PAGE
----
Apreoccupation with size is widespread in the world of real estate. So it comes as no surprise that German property professionals have, as is almost traditional now, eyed up London and Paris with a certain amount of envy. Europe’s top two cities for real estate have been attracting the lion’s share of property capital for decades. This is because, firstly, they have the largest amount of office, shopping centre and hotel space for sale there and, secondly, investors can find what they want for less effort than in Germany. They are scouring a single market in both cities. In Germany, on the other hand, investors have to turn five to seven smaller cities upside down to find a suitable property. And there is another reason why high-volume properties have always been easier to find in London and Paris than in cities between Kiel and Munich: properties of a different, chiefly more luxurious, style have always been built in the capitals of centralised countries. This means they are viewed as El Dorados by potential buyers who, without batting an eyelid, are happy to spend hundreds of millions on a single building without dwelling on burdensome administrative detail.
Anyone seeking to invest over €100 million in a single asset in Germany, according to market experts, has a problem simply because such a small number of such properties exists. Yet that has evidently changed. The major estate agents’ review of the 2014 real estate investment year makes the shortage of high-end prime properties valued at over €100 million seem a story of times long past. For instance, CBRE counted 78 transactions which were above the 100-million-euro mark for last year alone. Of these 40 were portfolio deals – leaving 38 purchases of single asset properties. But where are these many large and expensive properties suddenly coming from? “From the new construction activity of recent years and the upward price trend”, notes Jan Linsin, Head of Research at CBRE in Frankfurt am Main. Germany’s property strongholds (Berlin, Düsseldorf, Frankfurt am Main, Hamburg, Munich) have all benefited from the appetite for large properties. “Investors have found what they are looking for even in smaller markets, such as Düsseldorf”, reports Ignaz Trombello, Head of Investment Germany at Colliers, referring among other examples to the sale of the Kö Galerie by funds managed by the US investment company Blackstone to Allianz Real Estate for €300 million.
The buyers – as a rule, sovereign wealth funds, pension funds, public limited property companies and other major funds – always face the question though of whether a big chunk is actually easy for a portfolio to digest. This starts with the purchase price. The flood of foreign investors has increased demand for large-volume properties and/or portfolios in Europe substantially and forced up the prices even further. “The competition for large-volume properties is now even higher than for medium-sized real estate”, notes Peter Birchinger, Head of Portfolio Investment Germany at Jones Lang LaSalle (JLL). For a long period this was the other way round, he adds. A large single-asset investment is definitely a bad move if it was purchased at too high a price.
Wanted: stable anchors
The proportions of the expensive newcomer in relation to the existing portfolio should also be considered before any major purchase is made. “Under ideal circumstances, a large-volume new addition can have a stabilising effect thanks to the improved cash flow”, says Marcus Lemli, Chief Executive of Savills Germany and Head of Investment Europe. An unfavourable consequence, on the other hand, could be the increased cluster risk, he adds, if, for example, in a difficult market phase a key tenant drops out. For the market expert Lemli the stable anchor effect of a property purchase exceeding €100 million and the cluster risk it can pose are two sides of the same coin. Whether a dream purchase turns into a nightmare depends ultimately on a number of factors. By following a few rules, however, one can certainly minimise the risk of adding an expensive flop to their portfolio. “A multitenant property brings with it more diversification in terms of structure than a building with a single tenant”, is Birchinger’s assessment.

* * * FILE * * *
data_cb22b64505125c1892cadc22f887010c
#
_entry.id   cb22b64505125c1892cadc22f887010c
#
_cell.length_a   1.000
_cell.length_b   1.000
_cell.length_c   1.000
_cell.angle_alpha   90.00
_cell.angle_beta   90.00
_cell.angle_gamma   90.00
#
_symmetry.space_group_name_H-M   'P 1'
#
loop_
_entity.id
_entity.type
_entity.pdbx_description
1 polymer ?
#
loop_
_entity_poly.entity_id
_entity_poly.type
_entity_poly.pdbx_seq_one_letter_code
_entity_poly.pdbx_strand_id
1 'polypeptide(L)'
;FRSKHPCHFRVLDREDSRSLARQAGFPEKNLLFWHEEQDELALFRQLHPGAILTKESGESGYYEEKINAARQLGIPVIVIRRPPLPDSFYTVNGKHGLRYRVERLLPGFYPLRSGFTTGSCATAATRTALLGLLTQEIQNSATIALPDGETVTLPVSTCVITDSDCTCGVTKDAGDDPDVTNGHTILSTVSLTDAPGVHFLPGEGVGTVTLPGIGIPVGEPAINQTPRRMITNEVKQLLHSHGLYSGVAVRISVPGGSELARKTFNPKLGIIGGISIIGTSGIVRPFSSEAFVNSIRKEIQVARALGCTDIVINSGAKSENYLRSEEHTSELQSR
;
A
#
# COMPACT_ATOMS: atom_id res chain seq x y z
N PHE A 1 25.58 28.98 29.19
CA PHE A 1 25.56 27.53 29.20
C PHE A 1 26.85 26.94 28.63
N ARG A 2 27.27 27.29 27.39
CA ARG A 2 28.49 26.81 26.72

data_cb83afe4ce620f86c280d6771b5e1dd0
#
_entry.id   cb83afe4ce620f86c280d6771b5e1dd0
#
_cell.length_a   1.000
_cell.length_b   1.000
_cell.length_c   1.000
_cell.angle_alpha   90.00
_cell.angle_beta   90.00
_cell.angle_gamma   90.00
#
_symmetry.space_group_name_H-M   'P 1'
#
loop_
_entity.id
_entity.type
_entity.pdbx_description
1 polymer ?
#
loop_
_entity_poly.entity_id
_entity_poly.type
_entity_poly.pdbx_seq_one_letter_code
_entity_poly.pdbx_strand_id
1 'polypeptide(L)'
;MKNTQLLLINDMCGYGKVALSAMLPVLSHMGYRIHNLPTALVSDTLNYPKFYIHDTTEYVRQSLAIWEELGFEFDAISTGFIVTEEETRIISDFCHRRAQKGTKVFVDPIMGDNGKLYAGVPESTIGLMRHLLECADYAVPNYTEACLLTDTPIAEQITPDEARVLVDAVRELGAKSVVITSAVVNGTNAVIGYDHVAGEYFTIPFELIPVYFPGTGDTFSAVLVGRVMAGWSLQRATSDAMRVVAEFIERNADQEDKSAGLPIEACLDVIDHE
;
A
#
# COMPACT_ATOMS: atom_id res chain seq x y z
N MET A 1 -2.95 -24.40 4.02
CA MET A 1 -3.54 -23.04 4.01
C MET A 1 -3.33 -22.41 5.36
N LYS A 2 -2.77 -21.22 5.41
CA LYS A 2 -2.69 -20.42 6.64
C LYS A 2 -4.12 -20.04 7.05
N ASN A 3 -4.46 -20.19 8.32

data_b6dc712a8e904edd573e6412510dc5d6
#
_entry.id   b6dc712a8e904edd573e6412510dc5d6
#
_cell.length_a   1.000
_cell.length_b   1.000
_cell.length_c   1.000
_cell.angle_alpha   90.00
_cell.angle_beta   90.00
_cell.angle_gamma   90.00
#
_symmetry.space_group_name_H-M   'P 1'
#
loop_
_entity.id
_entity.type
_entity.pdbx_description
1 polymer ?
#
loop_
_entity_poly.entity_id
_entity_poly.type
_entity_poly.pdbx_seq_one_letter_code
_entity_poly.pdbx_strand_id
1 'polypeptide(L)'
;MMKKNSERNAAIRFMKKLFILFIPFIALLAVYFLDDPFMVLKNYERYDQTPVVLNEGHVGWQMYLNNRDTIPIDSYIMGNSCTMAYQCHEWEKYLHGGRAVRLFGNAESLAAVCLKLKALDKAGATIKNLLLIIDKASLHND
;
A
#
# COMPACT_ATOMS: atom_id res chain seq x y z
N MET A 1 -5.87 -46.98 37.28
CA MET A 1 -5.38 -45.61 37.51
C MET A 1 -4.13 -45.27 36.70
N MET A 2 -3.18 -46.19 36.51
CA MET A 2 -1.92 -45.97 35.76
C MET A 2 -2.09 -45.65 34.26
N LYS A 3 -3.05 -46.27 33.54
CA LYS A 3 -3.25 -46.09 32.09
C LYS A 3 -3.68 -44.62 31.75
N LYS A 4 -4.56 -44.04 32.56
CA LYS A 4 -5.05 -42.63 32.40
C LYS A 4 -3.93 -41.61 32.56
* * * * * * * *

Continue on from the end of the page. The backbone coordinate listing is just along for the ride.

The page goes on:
This is one reason why shopping centres and office buildings with many leases – better still of differing lengths – are highly favoured by prudent purchasers of large-volume properties. Location, reusability and marketability are further factors cited by the JLL expert that should be scrutinised before embarking on a major investment. Such considerations are also crucial to Union Investment’s day-to-day business. “Major investments can hold bigger risks if they do not fit into a vehicle’s overall structure”, comments Björn Thiemann, fund manager at Union Investment. A fund valued at €10 billion can easily digest a property worth €200 or €300 million, especially where diversified shopping centres with many tenants are concerned. For smaller funds, on the other hand, properties worth less than €150 million may be too big, warns Thiemann. Another argument in favour of large-volume property purchases is that the execution of a single 250-million-euro deal is more efficient than the purchase of ten properties costing €25 million each. “In this case ten properties need to be examined and assessed and ten contracts drawn up. That costs both time and money”, explains Thiemann. If the appetite of professional investors for major investments persists – and there are some signs that it will – their proportion could rise in future. In view of the continued investment pressure in global real estate markets and the ongoing low-interest-rate environment, the preoccupation with size is not likely to change much in the foreseeable future.